I really dont think it’s about how much you spend on a party that makes a party fun. I think people that spend 300 plus on a party is just people that want attention! What are they really giving there kid…..showing them that money buys love?? maybe happiness …not for my kids and not for me. I was brought up that you accept what you get …and in life it’s important to teach our children that as well! I teach mine that you get what you get and that’s that. Both my kids are adopted so every year we have 2 parties each for each child. One for their birthday and one for the date they was adopted. (adoption birthday) we DO NOT go all out though…it’s just pointless and a waste of money. They know they are loved. We did adopt them and save them from a life of misery. I still dont know how she pulled off the 3.19 budget but like previous post stated it maybe things she had on hand. That’s an awesome budget. I thought it was rude that some gave her greif about it. My son has had surgery twice but I would NOT feel bad that i only gave him a 5.00 party if the smile on his face was worth all 5.00 then why would i be sad about something like that??

    • Maybe we shouldn’t make each other feel badly about thrifty partiesand congratulate OR costly ones. You just talked down and made assumptions about someone spending more than you, which is the same thing you are saying the other women did wrong when talking down and making assumptions about someone who paid less.
      How about we agree that different things work for different families and congratulate one another for doing our best.

  18. I love your party idea. At my daughter’s parties the children usually play musical chairs, pin the tail on the donkey, and other games that I grew up playing. At her 5th birthday party I went all out and she and her friends had a Noah’s Ark Animal Workshop party in which they stuffed their own butterfly bear by hand. Since I’m a Noah’s Ark party leader it only cost me the supplies and the children received a Noah’s Ark butterfly bear in their goodie bag to take home.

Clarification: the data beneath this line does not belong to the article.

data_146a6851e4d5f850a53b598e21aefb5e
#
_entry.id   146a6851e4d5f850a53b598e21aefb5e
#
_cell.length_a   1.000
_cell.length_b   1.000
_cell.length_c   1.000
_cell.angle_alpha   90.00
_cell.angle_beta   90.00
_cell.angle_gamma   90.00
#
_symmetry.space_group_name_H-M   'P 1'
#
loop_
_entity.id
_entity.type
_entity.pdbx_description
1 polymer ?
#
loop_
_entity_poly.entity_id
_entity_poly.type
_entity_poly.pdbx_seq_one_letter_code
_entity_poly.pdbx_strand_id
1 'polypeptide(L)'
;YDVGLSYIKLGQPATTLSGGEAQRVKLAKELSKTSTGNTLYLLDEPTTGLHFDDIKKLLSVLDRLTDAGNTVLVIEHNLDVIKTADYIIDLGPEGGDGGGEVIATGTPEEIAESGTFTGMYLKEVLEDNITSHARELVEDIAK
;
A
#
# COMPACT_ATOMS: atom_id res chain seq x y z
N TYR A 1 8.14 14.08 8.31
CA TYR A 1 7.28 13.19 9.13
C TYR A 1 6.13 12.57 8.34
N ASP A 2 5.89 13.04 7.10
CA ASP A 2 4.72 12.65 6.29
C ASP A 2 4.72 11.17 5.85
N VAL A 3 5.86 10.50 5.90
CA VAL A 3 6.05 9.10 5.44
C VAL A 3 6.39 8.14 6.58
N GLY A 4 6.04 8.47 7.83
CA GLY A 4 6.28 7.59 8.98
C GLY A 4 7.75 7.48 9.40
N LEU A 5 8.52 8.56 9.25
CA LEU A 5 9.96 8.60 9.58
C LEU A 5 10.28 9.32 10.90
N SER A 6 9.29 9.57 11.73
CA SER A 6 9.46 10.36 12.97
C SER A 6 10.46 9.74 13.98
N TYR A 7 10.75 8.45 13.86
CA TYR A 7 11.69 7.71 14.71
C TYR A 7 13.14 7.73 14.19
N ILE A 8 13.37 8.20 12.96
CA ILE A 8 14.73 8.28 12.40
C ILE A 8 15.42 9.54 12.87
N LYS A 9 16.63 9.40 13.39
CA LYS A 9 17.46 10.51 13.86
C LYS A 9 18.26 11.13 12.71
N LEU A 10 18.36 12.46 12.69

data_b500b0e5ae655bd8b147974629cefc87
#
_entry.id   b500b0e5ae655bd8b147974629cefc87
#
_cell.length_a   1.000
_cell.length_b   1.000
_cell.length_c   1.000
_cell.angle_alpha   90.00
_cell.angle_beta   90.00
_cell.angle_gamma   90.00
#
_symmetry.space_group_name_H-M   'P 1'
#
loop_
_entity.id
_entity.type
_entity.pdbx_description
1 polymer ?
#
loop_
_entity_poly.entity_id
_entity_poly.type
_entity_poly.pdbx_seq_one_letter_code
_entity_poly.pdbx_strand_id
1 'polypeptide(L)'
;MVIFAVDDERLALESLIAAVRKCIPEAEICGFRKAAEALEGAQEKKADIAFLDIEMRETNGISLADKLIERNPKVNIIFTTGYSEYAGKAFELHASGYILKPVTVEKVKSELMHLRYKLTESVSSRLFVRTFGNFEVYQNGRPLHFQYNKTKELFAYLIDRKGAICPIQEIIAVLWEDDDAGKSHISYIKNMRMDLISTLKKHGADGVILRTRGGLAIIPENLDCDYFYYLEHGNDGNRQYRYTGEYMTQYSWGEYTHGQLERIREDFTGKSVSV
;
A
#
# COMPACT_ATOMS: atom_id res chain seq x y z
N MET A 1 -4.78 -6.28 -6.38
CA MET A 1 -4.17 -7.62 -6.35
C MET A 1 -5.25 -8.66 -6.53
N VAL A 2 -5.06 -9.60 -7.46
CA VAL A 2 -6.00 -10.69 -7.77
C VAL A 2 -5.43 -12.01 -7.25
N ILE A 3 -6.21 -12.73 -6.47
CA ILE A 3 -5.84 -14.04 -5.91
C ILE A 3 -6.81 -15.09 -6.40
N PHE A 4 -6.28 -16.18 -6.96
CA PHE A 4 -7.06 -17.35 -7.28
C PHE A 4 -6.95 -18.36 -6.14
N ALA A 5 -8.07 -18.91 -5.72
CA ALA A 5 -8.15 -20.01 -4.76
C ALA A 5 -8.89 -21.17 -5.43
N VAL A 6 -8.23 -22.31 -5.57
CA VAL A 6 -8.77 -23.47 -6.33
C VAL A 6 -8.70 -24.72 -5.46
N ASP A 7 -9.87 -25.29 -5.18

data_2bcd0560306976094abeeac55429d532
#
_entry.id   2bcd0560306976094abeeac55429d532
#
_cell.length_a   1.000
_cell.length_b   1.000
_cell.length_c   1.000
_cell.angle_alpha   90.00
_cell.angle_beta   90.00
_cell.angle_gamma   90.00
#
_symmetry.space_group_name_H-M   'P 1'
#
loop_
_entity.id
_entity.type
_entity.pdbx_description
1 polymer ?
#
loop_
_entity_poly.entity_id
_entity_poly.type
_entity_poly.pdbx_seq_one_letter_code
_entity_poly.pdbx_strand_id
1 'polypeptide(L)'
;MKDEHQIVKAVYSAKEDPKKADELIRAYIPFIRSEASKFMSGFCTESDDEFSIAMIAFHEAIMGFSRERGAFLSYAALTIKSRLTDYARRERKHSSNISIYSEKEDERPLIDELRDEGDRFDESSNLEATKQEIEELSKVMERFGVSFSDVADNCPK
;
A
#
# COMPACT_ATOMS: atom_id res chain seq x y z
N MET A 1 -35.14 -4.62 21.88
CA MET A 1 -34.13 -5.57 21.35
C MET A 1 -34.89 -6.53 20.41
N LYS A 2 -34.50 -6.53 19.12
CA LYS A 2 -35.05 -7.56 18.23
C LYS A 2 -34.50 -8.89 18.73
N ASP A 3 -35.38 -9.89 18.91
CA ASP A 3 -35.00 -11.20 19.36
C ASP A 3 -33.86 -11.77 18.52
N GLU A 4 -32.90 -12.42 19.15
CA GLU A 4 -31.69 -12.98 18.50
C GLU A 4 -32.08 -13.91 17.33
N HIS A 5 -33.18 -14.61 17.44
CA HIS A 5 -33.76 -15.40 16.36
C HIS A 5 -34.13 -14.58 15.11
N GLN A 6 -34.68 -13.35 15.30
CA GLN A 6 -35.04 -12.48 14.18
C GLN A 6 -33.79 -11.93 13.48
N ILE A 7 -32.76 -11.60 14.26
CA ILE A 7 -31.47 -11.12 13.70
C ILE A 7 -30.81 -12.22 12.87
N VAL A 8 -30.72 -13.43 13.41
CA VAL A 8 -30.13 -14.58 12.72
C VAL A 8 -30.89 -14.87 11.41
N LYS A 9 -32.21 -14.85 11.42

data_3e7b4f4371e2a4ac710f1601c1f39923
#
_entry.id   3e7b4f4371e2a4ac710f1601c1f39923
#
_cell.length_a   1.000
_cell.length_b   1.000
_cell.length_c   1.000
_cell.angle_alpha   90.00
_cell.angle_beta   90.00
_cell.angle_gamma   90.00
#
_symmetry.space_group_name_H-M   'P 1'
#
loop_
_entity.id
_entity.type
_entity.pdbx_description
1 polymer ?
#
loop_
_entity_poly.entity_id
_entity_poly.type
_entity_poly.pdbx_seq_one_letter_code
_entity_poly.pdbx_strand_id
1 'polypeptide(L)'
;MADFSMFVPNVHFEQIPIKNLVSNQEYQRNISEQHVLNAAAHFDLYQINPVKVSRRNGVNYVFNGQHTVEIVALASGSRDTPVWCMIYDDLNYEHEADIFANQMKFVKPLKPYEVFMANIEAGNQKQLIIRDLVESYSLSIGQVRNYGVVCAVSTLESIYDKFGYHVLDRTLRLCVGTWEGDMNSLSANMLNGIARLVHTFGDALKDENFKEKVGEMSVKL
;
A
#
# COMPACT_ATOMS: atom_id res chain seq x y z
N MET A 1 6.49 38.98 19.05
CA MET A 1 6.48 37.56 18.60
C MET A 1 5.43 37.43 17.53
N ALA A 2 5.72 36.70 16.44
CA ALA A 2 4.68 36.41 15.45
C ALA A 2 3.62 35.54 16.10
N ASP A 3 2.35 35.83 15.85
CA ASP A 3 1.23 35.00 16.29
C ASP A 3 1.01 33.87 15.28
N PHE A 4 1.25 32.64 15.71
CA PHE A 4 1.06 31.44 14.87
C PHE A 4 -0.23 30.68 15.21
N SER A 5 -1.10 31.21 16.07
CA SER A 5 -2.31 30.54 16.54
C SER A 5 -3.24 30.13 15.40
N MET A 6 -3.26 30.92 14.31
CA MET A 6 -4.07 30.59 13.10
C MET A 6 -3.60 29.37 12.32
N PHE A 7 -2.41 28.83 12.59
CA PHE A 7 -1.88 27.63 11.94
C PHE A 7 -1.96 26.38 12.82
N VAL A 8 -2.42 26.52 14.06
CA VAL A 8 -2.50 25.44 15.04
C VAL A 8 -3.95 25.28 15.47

A Noah’s Ark Animal Workshop party is very economical because we come to you and the stuffed animal that is created by each child is their take home gift.
    Even less would be one stuffed animal that every child has a chance to help the birthday child stuff and then give that one animal to the birthday child or donate to a hospital or shelter.
    Again, I love your innovative, creative, and fun party idea and I appreciate your wisdom in rearing an appreciative daughter. Way to go!

  19. Daniela

    I think its amazing to be this creative and able to throw a fabulous party to your little one on this affordable rate . It could be and I see it is a great inspiration and encouragement to many.
    I also agree that love, sharing good time with love ones and FUN are the most important assets to the child’s party.
    However I don’t like that almost in every comment to this post, besides phrasing the ” on budget ” celebration idea, I sensed the implications that people who have, want and do spend more on their children parties don’t have fun, are not creative or don;t shower their children with love and attention ?! It sounds almost as those who have are doing something wrong or they are “hard to compete with ” (whats there to compete at first place ?!)
    I just wanted to remind all against generalization , and wrongness equal to the one who says that people can’t make good parties without throwing many $$.
    Saying someone “who is spending $300 is too much” is equal to one who is saying “people who spend only $4 is to little”
    Nobody here should feel wrong! There is no wrong way to celebrate your child’s birthday ( regardless of the bucks) as long as its showered, as someone already said, with the fun and love!

    • bree